For Bob Borchard
by John Aylesworth
In Guysville, the old hotel he converted
into a house frowned and shuddered
and I hope he haunts it, with laughter
and music and sketches of the hills around.
He taught art, celebrated the world each Spring
when the country bloomed and the birds came home,
opened his studio to anyone.
A painting he made of a ship
in a storm crashing outside Buffalo
reminds me of 1969
when we lived there, not knowing each other,
and I found poetry and dance classes
and a woman who never believed in me.
Thirty years later, I met Bob
when we were waltzing with other women
in a place where memories like shipwrecks
are sunk in the mud and sand of the past
but tonight are as near as an old house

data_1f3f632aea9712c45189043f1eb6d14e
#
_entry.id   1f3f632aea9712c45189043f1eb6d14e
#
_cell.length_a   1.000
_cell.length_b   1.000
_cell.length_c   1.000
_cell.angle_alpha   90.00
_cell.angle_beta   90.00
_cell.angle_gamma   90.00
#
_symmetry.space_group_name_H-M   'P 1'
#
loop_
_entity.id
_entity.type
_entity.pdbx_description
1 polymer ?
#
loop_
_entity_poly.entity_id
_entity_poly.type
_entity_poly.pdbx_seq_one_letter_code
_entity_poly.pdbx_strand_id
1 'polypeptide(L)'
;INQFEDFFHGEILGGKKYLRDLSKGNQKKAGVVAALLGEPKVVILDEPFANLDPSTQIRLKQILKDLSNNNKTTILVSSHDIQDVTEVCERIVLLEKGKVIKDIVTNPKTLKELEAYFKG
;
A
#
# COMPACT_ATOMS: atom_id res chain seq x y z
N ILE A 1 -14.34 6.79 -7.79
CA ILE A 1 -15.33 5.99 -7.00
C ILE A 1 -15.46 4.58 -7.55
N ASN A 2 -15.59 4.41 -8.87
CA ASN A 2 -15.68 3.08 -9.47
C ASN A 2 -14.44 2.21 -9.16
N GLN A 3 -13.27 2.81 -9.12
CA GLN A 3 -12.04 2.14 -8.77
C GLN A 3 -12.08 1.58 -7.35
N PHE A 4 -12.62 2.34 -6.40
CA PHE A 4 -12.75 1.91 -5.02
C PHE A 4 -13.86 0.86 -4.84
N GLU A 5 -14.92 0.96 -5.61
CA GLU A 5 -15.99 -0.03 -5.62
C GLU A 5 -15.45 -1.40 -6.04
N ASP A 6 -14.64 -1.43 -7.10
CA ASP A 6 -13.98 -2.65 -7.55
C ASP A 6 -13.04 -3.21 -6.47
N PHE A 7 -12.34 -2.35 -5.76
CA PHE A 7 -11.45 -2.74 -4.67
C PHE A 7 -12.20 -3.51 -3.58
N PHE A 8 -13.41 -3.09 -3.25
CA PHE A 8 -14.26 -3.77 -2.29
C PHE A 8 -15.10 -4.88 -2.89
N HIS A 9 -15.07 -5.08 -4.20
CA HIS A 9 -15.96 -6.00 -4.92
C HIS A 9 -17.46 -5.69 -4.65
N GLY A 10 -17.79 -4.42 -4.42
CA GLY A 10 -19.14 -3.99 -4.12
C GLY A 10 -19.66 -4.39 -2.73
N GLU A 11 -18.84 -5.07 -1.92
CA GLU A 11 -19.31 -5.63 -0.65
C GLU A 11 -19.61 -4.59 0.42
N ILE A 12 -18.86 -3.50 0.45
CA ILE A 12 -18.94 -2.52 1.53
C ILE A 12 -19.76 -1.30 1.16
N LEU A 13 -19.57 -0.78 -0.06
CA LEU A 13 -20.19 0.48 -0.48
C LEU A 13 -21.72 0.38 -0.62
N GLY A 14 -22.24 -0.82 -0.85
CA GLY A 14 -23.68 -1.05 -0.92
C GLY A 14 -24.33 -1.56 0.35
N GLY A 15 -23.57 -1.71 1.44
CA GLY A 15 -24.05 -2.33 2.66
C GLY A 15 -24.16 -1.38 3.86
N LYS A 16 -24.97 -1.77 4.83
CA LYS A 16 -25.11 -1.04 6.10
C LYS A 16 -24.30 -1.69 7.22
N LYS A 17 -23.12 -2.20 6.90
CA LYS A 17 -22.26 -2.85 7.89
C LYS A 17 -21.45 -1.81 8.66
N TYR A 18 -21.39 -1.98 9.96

with fields and a river and Spring beside it.
Process notes: The poem was prompted by the death of a man I knew more through friends than personally, although we had more experiences in common than I knew. He was always kind and generous when we saw each other in recent years: perhaps because we did have much in common.
John Aylesworth teaches kids who can’t go to public school for reasons such as severe handicaps or for punching the principal. When he graduated from Ohio University with an M.A. in Creative Writing and a Ph.D. in Comparative Arts, he stayed in Southeast Ohio and raised a family. He’s had poems and stories published a number of journals in the U.S., the U.K., and Australia.